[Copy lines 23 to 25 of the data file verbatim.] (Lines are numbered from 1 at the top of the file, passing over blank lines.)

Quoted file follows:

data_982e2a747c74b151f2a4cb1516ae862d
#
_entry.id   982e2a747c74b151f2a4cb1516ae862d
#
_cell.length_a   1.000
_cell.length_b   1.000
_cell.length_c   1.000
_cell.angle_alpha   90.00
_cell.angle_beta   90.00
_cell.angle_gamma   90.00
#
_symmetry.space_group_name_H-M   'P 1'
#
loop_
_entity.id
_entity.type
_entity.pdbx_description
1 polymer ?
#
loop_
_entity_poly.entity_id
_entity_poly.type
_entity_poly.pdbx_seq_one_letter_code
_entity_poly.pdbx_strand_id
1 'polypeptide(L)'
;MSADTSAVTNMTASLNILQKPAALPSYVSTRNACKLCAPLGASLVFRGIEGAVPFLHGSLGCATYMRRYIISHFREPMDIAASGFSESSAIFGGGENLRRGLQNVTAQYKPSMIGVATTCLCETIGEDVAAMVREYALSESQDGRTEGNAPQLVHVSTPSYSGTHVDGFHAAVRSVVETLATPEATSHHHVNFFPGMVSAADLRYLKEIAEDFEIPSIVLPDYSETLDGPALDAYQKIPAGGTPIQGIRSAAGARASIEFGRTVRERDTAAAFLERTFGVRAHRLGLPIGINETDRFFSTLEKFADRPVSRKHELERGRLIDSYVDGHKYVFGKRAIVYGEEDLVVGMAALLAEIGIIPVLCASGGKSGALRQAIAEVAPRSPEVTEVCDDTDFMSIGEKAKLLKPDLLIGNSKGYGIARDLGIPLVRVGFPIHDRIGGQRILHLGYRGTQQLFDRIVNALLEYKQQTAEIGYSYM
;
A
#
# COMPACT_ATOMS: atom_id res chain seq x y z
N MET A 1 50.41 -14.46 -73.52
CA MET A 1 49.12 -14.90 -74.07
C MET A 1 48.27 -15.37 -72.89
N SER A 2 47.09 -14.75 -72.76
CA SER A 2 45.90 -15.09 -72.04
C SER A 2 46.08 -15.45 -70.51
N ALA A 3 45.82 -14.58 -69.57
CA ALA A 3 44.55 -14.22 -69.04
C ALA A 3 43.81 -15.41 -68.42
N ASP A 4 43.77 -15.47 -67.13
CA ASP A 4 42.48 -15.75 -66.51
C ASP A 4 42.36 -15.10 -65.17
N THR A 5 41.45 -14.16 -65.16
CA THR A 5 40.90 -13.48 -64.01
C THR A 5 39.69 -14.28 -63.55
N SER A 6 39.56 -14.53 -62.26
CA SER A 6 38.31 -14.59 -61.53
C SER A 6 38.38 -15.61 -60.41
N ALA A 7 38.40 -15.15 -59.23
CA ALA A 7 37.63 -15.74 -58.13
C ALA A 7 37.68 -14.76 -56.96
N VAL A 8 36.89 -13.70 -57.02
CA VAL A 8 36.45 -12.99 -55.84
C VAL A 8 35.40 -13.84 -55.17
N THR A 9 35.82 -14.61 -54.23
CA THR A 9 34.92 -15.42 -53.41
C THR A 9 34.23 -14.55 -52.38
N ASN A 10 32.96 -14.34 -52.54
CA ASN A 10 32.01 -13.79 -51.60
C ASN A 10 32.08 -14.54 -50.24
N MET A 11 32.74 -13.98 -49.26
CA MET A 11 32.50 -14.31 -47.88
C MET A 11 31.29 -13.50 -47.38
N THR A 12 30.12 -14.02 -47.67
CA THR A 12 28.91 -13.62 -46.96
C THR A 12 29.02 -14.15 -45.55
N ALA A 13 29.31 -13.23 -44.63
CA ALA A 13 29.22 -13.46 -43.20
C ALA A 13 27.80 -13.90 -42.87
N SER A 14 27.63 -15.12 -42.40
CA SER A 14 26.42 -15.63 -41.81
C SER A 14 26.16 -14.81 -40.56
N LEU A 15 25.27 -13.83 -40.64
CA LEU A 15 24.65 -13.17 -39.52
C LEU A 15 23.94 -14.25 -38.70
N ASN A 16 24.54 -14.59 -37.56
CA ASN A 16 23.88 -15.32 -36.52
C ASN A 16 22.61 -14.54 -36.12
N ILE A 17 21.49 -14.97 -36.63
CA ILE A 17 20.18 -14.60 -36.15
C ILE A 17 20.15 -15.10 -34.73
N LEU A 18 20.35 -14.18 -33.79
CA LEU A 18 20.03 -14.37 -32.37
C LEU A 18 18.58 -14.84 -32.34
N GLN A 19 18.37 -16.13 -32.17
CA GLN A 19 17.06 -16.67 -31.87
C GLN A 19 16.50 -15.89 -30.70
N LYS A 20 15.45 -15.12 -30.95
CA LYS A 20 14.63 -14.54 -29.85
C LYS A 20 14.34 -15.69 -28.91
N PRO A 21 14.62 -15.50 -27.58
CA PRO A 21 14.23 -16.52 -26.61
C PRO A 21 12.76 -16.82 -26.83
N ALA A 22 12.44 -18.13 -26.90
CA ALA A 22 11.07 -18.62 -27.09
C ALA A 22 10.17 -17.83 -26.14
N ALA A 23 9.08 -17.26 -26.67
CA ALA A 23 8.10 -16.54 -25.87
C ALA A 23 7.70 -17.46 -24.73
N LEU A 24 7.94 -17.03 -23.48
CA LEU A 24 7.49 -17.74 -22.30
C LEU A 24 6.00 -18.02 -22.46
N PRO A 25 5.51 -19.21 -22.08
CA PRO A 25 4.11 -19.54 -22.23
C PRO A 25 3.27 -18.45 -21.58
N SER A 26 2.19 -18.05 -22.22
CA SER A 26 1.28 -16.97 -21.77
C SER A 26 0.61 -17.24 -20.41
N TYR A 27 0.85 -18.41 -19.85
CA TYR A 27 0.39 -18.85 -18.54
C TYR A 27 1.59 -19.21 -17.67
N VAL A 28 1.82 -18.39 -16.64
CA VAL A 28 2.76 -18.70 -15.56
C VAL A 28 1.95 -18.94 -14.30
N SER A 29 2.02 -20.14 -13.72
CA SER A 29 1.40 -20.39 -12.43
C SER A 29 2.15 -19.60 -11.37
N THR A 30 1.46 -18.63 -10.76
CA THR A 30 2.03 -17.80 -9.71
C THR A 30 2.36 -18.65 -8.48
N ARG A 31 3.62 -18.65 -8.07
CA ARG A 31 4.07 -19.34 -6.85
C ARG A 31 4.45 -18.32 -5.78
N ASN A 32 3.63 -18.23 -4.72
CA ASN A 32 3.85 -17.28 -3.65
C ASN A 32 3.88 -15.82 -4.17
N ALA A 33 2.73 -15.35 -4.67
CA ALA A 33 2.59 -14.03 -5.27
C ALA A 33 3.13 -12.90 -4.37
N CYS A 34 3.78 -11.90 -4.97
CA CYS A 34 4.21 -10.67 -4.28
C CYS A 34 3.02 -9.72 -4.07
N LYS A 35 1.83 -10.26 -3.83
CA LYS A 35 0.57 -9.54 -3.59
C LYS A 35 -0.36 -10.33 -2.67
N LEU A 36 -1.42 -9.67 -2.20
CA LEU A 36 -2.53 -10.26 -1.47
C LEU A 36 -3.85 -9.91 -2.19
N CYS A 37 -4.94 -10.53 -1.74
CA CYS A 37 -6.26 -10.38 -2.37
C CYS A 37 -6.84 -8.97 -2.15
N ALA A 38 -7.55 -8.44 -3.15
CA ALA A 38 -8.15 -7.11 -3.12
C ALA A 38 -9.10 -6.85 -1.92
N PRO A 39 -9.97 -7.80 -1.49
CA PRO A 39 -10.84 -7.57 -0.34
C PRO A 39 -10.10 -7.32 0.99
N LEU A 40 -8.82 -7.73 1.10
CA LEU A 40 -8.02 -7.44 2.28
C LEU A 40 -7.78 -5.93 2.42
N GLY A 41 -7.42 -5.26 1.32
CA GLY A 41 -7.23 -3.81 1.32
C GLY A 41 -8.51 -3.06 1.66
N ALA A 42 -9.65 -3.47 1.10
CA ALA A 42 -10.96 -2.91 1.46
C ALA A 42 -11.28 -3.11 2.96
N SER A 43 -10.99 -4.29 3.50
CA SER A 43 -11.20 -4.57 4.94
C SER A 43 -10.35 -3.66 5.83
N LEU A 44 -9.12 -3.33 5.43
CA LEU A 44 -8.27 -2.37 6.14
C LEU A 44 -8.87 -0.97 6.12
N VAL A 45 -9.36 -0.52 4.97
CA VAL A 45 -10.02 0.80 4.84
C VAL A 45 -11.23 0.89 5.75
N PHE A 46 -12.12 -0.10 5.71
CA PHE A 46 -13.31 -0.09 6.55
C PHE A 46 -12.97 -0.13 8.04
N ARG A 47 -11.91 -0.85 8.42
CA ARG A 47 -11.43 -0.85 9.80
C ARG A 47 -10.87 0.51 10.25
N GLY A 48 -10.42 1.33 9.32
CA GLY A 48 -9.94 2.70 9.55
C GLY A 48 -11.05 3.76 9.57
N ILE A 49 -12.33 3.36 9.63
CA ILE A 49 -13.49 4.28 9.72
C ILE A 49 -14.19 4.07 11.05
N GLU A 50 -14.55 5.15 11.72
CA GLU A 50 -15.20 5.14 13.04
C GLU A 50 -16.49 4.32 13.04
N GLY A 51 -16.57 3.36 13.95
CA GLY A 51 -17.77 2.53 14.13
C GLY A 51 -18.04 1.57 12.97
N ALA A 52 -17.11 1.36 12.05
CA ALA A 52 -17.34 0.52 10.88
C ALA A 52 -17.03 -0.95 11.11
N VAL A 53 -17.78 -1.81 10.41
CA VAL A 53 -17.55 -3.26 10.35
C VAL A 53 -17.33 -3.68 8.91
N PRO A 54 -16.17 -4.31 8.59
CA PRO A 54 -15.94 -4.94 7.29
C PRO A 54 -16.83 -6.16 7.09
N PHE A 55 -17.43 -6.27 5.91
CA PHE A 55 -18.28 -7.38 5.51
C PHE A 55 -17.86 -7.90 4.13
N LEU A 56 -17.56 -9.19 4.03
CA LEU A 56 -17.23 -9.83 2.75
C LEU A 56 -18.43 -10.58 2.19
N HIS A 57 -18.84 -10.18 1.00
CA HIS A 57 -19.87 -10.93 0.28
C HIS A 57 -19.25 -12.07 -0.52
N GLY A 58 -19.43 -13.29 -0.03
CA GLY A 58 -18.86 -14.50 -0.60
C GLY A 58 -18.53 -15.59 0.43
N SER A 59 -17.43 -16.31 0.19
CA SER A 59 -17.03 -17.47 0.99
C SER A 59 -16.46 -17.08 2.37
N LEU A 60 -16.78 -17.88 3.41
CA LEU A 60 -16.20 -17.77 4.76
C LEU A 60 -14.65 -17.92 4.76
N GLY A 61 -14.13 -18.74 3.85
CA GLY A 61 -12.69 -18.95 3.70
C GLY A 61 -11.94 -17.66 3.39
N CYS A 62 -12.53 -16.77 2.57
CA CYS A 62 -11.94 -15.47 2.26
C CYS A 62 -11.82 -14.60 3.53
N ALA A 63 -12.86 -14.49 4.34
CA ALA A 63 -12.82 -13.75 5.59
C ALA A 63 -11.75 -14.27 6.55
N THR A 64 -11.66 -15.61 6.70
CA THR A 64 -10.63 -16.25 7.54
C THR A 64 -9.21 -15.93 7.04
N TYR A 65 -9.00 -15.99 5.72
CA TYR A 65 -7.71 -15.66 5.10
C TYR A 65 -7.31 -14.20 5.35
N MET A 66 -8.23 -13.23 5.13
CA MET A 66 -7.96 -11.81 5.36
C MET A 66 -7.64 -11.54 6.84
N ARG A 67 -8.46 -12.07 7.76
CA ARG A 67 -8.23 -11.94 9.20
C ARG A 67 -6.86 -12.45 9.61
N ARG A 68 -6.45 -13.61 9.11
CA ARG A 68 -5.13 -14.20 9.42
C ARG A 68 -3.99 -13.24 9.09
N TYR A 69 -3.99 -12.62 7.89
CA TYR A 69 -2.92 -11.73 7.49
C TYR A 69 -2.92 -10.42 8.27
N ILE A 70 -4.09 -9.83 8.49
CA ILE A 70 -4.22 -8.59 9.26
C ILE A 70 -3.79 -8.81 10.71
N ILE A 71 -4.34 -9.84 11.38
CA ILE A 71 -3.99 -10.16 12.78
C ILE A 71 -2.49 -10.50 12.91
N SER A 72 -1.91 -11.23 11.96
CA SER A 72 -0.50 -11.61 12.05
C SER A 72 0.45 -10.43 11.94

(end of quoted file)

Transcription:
_entity_poly.pdbx_seq_one_letter_code
_entity_poly.pdbx_strand_id
1 'polypeptide(L)'